Your RDA of Irony

By the Numbers

I am planning to have my bar mitzvah next year.  (Most of you suspect that I am only 12; half of the time, my wife does.)  Forty-seven years ago, I dropped out of Hebrew school–and if you knew my classmates at the time, you wouldn’t blame me.  It was a Yiddish production of “Lord of the Flies.”

Fortunately, my family was not shocked by my rebellious irreverence; in my secular home, ancient incantations seemed less important than ethnic identity.  So I was trained to know the Jewish member of every film cast…Leslie Howard in “Gone With the Wind”, Erland Josephson in “Cries and Whispers”, half of Claire Trevor in “Stagecoach.”  At least it was good preparation for Jeopardy.

My wife Karen had a more conventional upbringing than I did, equal parts Sholem Aleichem and Philip Roth.  Years of Sunday school made her literate in Hebrew; however, at the time, her synagogue did not offer bat mitzvahs.  So the nice Jewish girl and the renegade Jewish boy were equally unmitzvahed.  No one would mistake us for Patrick and Deirdre, but we felt a desire to a fulfill our commitment to 4000 years of history, tradition and idiosyncrasy.  So the two of us enrolled in an adult bar mitzvah program.

The class began with a dozen aspiring candidates.  But the challenge and frequent absurdity of Hebrew (21 letters, half of which are k, along with 350 vowels) took a toll.  Half of the class dropped out; one lady found the gutteral exertions threatened her botox.  But Karen and I persevered.  I now have a command of Hebrew that qualifies me to be a village idiot anywhere in Israel.  And this week, in preparation for the actual ceremony,  we received our assigned chapters in the Torah.

The Torah is actually the first five books of the Bible.  We know that Genesis and Exodus have everything you’d want in a movie.  Leviticus actually can be quite funny:  imagine a temper tantrum by Jackie Mason.  Deuteronomy really is outtakes from Exodus; it would have been the added features in the special DVD of “The Ten Commandments.”  But then there is Numbers–apparently the root word of numb.  It is basically a census of how many warriors in each tribe and how many sheep each person contributed to the Israelite Bond Dinner.

So, what is the purpose of Numbers?  I believe that it was the first CPA examination.  Nothing in the book would pass a serious audit.  According to the tally, the ancient Israelites had an army of 603,550 men.  Really?  With that size army, why stop at conquering Canaan?  Take Egypt, Troy and Babylon, too.   Persia and Rome, at their height of power, never commanded half so large a force.  But Joshua did?  Either Bernie Madoff is 3000 years old, or he was following in the family business.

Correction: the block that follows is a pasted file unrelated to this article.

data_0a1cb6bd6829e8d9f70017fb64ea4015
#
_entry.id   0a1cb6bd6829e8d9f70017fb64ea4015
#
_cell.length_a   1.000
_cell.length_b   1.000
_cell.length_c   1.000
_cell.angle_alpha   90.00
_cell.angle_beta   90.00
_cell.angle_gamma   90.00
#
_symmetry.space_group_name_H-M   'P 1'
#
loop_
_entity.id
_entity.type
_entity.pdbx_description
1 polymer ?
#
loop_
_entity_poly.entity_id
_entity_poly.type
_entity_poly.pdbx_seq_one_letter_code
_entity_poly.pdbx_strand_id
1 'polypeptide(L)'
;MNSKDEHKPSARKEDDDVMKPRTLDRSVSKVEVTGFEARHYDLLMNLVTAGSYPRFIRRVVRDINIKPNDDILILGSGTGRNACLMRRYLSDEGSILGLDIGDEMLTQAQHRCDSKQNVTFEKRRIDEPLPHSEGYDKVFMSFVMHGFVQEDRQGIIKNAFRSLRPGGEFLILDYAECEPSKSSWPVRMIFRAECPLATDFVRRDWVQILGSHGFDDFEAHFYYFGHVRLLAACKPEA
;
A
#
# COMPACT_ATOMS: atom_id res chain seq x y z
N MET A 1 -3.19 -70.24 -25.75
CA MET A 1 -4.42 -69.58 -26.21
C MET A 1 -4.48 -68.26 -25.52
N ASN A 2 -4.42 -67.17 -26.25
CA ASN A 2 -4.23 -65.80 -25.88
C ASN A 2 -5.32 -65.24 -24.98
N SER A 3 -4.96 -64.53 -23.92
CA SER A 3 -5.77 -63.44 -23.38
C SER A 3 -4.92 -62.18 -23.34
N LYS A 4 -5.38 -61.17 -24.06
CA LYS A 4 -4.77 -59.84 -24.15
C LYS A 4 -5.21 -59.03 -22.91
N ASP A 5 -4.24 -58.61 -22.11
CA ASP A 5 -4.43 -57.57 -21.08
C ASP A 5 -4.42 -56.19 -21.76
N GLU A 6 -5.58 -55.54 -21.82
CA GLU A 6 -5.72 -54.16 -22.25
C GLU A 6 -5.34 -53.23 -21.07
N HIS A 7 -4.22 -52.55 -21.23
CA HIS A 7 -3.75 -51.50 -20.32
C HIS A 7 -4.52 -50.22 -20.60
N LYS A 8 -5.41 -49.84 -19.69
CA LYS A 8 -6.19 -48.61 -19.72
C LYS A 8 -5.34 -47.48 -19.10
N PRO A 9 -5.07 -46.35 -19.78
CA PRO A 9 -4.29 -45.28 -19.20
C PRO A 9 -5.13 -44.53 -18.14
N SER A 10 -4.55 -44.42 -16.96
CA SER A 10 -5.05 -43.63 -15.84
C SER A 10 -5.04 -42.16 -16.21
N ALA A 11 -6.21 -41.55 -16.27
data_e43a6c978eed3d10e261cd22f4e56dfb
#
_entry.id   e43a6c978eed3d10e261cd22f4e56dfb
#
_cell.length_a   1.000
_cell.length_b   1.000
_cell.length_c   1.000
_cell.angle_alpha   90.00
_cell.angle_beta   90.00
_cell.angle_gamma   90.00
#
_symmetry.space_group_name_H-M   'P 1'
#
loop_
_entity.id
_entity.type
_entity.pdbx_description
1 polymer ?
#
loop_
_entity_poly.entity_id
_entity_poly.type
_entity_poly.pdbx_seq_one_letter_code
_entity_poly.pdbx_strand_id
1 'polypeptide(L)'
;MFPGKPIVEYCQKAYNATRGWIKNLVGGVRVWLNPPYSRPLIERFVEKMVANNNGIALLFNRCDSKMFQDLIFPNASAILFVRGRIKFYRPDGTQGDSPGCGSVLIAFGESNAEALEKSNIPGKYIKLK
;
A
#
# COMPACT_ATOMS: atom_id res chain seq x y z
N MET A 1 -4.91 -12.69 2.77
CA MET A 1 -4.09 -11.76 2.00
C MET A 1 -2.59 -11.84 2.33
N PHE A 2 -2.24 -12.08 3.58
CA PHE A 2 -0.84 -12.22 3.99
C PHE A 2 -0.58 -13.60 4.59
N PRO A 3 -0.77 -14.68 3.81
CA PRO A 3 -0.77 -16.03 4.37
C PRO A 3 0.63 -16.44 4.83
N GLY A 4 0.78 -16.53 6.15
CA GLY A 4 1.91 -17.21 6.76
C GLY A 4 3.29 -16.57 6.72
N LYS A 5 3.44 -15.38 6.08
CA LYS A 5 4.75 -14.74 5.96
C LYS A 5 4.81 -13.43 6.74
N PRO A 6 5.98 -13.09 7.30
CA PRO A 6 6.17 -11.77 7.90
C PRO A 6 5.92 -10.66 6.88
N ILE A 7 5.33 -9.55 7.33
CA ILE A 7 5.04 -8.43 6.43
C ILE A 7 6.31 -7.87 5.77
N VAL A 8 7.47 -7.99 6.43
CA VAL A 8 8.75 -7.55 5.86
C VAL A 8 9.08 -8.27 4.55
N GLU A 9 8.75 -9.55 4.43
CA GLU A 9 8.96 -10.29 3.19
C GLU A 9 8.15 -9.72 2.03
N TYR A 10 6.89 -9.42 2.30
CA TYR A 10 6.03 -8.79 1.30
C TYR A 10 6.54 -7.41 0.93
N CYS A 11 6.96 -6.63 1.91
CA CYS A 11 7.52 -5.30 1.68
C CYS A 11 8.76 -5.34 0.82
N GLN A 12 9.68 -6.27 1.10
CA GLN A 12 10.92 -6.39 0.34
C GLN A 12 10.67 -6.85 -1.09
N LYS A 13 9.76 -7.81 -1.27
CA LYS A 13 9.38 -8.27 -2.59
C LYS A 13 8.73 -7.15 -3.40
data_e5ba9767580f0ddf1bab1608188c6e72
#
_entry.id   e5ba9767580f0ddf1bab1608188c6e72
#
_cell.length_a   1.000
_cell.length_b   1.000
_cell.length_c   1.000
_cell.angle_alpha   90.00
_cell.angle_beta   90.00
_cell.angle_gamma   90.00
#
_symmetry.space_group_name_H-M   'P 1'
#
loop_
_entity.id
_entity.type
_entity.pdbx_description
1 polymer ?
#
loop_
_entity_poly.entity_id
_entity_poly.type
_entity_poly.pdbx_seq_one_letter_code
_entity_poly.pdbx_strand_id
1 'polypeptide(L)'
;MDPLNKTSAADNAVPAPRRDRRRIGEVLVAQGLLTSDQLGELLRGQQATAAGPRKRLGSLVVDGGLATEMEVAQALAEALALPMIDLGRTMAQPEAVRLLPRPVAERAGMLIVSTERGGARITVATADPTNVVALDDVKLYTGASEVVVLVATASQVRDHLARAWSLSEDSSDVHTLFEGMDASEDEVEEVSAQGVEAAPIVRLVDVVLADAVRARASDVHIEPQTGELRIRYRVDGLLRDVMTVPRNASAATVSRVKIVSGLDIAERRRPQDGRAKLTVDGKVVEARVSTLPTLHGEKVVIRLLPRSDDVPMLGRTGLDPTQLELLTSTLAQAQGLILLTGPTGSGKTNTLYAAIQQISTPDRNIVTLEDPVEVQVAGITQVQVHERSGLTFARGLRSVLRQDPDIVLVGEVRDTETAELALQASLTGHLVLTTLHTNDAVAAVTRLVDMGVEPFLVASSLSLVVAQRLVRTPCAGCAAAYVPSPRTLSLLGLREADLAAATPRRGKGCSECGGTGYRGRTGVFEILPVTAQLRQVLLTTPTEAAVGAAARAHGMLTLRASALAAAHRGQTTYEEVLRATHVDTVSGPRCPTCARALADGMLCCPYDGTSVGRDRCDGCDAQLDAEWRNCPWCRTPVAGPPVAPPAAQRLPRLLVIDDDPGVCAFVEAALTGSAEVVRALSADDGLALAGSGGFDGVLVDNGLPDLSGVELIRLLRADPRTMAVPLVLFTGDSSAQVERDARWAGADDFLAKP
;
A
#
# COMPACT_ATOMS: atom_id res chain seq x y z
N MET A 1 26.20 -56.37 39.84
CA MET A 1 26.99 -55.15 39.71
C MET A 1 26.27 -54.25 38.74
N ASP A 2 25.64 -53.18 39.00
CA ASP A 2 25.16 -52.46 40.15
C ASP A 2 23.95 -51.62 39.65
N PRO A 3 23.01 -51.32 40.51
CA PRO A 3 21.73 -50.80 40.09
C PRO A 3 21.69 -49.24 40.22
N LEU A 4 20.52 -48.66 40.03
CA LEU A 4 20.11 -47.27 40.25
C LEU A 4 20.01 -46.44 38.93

And, if you had any doubts, Karen and I have been assigned to read from Numbers.   Maybe we should have bribed the Rabbi.

  1. Leah says:

    What’s your parsha? I will look it up and comment further– L.

    • Eugene Finerman says:

      Hello Leah,

      I do not yet know the particular section of Numbers we must recite. Furthermore, the five participants will divide it up. That almost sounds like a Biblical passage in itself.


  2. Leah says:

    Reciting is comparatively easy – a 13 year old can do it, especially with a tape to memorize. Writing your b’nai mitzvah speech on, say, why this part of a cow’s body is acceptable as a sacrifice but that part isn’t, or why it’s apparently important to kill your child if he gives you too much lip– now THAT’S a challenge.

  3. Cindy Starks says:

    Eugene — This is really great! Congratulations to you and your wife. Happy Bar and Bat Mitzvahs! I am a lifelong Catholic and when my husband and I were engaged, he began the process of converting to the faith. In our church there are also classes for adults — the process is called RCIA — Rite of Christian Initiation for Adults. He has been a fervent Catholic and has gone on to sponsor others who are coming into the church. I think it can be more meaningful when it’s an adult decision.

    Anyway, I know this is not what you are doing — you were already Jewish, but I think it’s very cool and fits right in with your love of history and tradition. Mazel Tov!!

  4. Peg Pruitt says:

    Mazel tov, Eugene and Karen!

    For a funny take on the bar mitzvah, try to find a copy of the Frasier episode “Star Mitzvah.” I think you’ll both enjoy it.

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